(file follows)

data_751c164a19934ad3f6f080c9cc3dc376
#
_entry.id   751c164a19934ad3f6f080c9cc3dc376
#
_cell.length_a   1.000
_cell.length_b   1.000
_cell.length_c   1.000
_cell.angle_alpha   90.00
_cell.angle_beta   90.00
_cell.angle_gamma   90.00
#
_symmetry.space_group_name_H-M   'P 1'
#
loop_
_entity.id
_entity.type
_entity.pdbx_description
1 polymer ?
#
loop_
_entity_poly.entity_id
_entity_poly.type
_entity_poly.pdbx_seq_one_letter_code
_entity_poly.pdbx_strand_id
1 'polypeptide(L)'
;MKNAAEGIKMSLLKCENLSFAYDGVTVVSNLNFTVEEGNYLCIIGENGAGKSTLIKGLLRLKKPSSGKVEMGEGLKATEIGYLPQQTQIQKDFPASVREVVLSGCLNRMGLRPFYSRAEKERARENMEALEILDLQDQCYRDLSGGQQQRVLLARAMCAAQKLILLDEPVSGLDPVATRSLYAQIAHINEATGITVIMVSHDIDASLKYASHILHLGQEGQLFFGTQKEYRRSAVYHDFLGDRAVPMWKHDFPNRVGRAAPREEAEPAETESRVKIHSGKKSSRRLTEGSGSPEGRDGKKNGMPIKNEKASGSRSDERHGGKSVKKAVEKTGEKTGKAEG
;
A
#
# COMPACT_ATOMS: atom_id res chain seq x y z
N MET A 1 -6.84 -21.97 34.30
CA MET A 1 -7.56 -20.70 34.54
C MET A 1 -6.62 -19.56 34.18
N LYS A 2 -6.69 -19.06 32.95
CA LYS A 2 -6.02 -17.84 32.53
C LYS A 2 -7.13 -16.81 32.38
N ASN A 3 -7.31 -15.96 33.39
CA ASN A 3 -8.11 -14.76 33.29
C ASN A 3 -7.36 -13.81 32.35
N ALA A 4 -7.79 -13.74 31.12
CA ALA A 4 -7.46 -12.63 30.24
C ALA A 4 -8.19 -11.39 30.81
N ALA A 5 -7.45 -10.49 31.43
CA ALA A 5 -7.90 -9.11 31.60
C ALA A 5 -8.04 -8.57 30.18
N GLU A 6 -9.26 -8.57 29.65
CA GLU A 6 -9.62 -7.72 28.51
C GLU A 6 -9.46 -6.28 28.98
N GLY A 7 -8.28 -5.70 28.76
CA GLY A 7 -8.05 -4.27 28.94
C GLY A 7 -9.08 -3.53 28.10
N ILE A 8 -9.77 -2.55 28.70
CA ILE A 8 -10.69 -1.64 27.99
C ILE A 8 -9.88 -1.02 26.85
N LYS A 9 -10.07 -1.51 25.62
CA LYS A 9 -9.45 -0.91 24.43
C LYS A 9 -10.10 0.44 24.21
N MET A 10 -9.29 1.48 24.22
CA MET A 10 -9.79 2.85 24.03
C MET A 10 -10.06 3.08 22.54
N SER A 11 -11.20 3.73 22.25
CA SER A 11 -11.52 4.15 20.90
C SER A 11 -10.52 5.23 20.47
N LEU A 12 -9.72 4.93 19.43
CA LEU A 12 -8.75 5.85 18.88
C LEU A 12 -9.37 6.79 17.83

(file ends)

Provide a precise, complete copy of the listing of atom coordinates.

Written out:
data_751c164a19934ad3f6f080c9cc3dc376
#
_entry.id   751c164a19934ad3f6f080c9cc3dc376
#
_cell.length_a   1.000
_cell.length_b   1.000
_cell.length_c   1.000
_cell.angle_alpha   90.00
_cell.angle_beta   90.00
_cell.angle_gamma   90.00
#
_symmetry.space_group_name_H-M   'P 1'
#
loop_
_entity.id
_entity.type
_entity.pdbx_description
1 polymer ?
#
loop_
_entity_poly.entity_id
_entity_poly.type
_entity_poly.pdbx_seq_one_letter_code
_entity_poly.pdbx_strand_id
1 'polypeptide(L)'
;MKNAAEGIKMSLLKCENLSFAYDGVTVVSNLNFTVEEGNYLCIIGENGAGKSTLIKGLLRLKKPSSGKVEMGEGLKATEIGYLPQQTQIQKDFPASVREVVLSGCLNRMGLRPFYSRAEKERARENMEALEILDLQDQCYRDLSGGQQQRVLLARAMCAAQKLILLDEPVSGLDPVATRSLYAQIAHINEATGITVIMVSHDIDASLKYASHILHLGQEGQLFFGTQKEYRRSAVYHDFLGDRAVPMWKHDFPNRVGRAAPREEAEPAETESRVKIHSGKKSSRRLTEGSGSPEGRDGKKNGMPIKNEKASGSRSDERHGGKSVKKAVEKTGEKTGKAEG
;
A
#
# COMPACT_ATOMS: atom_id res chain seq x y z
N MET A 1 -6.84 -21.97 34.30
CA MET A 1 -7.56 -20.70 34.54
C MET A 1 -6.62 -19.56 34.18
N LYS A 2 -6.69 -19.06 32.95
CA LYS A 2 -6.02 -17.84 32.53
C LYS A 2 -7.13 -16.81 32.38
N ASN A 3 -7.31 -15.96 33.39
CA ASN A 3 -8.11 -14.76 33.29
C ASN A 3 -7.36 -13.81 32.35
N ALA A 4 -7.79 -13.74 31.12
CA ALA A 4 -7.46 -12.63 30.24
C ALA A 4 -8.19 -11.39 30.81
N ALA A 5 -7.45 -10.49 31.43
CA ALA A 5 -7.90 -9.11 31.60
C ALA A 5 -8.04 -8.57 30.18
N GLU A 6 -9.26 -8.57 29.65
CA GLU A 6 -9.62 -7.72 28.51
C GLU A 6 -9.46 -6.28 28.98
N GLY A 7 -8.28 -5.70 28.76
CA GLY A 7 -8.05 -4.27 28.94
C GLY A 7 -9.08 -3.53 28.10
N ILE A 8 -9.77 -2.55 28.70
CA ILE A 8 -10.69 -1.64 27.99
C ILE A 8 -9.88 -1.02 26.85
N LYS A 9 -10.07 -1.51 25.62
CA LYS A 9 -9.45 -0.91 24.43
C LYS A 9 -10.10 0.44 24.21
N MET A 10 -9.29 1.48 24.22
CA MET A 10 -9.79 2.85 24.03
C MET A 10 -10.06 3.08 22.54
N SER A 11 -11.20 3.73 22.25
CA SER A 11 -11.52 4.15 20.90
C SER A 11 -10.52 5.23 20.47
N LEU A 12 -9.72 4.93 19.43
CA LEU A 12 -8.75 5.85 18.88
C LEU A 12 -9.37 6.79 17.83